Are you upset because you don't like what they are doing or are you upset because you didn't think to do it? You're the owner of a corporation; realize the purpose of a corporation is to provide limited liability for its owner(s) and thus allowing them, in effect, to legally cheat their creditors by denying them access to the owner's personal assets if the business fails. (Your company isn't public so I presume you're not needing to sell stock, which is a different matter). If this wasn't the purpose of a separate entity, one wouldn't need to incorporate, one could simply operate it as a sole proprietor under a fictitious name. But operating in corporate form allows one limited liability and separate existence from the corporate form. And if someone wants to set up a bunch of alleged 'sham' registrars, there really isn't any way to do it unless you only allow registrars to be individuals.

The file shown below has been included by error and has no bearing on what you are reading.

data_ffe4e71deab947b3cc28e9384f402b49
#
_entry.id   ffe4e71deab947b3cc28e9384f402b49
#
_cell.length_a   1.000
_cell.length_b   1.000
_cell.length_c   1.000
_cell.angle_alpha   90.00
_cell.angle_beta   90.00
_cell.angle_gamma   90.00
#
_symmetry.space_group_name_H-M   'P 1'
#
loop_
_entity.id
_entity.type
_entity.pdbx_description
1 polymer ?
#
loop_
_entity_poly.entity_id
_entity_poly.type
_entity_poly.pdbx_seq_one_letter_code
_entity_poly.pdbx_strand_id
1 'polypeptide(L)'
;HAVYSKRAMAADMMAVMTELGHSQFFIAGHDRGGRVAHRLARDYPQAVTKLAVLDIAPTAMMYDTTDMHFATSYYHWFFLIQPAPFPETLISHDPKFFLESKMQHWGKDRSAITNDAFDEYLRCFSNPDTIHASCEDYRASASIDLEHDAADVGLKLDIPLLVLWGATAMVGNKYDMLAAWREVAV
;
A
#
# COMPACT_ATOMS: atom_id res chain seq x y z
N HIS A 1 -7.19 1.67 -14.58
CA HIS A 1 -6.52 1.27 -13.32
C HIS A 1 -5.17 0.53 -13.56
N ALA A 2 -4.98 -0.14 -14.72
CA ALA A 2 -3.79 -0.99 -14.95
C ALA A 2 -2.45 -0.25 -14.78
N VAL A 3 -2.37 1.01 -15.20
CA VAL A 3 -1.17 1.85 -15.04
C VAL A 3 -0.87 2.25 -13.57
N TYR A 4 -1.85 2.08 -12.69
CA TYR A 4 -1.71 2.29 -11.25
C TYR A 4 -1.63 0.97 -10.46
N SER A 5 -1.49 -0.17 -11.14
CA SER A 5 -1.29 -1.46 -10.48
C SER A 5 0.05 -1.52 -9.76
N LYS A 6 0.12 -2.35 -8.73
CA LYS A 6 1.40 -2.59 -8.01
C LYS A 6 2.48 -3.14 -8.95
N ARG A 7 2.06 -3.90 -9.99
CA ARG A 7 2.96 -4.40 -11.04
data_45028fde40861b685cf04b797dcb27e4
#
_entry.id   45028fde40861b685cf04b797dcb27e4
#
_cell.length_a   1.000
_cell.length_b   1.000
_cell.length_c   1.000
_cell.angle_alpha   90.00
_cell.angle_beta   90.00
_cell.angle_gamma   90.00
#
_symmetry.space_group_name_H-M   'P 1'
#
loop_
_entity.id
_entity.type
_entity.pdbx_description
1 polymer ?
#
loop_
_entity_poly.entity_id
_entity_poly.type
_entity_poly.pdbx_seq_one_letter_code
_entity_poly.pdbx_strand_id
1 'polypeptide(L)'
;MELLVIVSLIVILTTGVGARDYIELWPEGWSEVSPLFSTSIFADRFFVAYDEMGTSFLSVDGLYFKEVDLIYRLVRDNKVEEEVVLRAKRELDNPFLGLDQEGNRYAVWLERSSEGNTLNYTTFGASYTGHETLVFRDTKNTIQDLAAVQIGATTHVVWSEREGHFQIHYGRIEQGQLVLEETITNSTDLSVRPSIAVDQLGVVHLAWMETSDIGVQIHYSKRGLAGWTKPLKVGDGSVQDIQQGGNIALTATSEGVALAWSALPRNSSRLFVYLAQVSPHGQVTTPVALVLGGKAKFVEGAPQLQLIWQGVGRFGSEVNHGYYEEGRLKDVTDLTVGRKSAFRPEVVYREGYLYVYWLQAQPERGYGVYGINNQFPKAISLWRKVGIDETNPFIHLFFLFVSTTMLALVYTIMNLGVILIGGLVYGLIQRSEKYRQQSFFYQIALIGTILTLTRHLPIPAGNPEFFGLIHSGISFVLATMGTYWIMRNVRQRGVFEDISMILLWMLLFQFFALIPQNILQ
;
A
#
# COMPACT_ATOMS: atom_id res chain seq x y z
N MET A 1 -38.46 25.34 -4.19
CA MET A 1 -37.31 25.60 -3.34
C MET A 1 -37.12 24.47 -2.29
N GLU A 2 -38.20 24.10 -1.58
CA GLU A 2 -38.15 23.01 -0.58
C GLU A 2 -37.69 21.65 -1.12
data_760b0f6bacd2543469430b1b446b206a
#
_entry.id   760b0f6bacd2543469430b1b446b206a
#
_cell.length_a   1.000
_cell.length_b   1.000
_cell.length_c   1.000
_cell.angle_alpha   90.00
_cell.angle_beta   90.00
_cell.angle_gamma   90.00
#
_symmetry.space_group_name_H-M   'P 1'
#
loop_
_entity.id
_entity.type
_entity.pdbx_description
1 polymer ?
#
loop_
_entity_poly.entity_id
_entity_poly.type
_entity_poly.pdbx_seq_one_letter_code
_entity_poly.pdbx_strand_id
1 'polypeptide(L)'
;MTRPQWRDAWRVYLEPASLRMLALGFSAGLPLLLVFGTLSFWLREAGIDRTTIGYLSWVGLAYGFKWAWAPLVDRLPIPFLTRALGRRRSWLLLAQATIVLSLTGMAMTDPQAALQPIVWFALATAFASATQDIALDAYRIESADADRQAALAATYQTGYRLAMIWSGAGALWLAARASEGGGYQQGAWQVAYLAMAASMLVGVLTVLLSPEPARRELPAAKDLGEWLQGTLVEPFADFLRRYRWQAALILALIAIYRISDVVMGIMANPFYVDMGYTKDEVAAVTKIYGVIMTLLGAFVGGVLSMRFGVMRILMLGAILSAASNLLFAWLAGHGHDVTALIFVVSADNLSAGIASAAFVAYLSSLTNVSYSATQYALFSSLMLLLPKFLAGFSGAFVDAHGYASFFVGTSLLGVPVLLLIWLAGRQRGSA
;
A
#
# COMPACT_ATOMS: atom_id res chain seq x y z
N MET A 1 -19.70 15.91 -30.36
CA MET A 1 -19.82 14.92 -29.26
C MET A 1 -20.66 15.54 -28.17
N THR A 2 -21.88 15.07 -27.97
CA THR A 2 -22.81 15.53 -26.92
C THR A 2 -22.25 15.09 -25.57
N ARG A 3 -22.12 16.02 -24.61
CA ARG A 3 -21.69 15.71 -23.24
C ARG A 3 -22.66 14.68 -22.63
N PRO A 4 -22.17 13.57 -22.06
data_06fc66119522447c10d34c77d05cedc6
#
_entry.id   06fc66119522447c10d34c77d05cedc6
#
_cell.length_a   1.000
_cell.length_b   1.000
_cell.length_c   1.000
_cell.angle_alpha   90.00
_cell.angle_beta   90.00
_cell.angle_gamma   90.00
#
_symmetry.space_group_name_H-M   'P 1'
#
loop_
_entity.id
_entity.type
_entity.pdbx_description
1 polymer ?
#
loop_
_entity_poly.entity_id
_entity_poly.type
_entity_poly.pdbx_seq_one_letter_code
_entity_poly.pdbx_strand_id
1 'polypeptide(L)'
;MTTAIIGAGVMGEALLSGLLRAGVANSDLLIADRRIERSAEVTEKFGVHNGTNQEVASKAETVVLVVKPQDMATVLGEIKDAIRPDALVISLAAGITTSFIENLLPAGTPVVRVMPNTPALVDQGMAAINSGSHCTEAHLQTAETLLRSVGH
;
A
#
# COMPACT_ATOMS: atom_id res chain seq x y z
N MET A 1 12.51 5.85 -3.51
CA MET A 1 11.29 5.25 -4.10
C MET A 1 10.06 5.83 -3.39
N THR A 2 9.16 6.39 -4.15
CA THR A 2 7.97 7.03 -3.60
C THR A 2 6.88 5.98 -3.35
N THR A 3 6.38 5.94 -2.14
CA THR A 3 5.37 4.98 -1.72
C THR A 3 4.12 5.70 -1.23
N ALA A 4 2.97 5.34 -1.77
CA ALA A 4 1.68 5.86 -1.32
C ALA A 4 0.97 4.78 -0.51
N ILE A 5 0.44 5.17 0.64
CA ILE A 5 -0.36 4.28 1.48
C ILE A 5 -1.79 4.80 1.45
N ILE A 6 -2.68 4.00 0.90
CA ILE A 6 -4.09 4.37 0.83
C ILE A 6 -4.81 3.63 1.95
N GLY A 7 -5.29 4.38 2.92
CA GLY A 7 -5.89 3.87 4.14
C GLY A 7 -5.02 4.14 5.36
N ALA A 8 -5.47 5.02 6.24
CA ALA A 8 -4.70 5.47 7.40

Short of that, there is always some way someone could - as you call it - 'game the system'.

    If names would have been more valuable that multiple registrants would want the same names, then the answer is for the EU registry to auction them itself, thus draining the profit away from middlemen resellers.

    Maybe it might seem unfair, but your comment sounds more like sour grapes. As long as someone registering in a system does not have to be a human being and can be a legal entity someone can always find a way to make multiple registrations in that system.

    Paul Robinson

Last yeer I kudn't spel Engineer. Now I are won.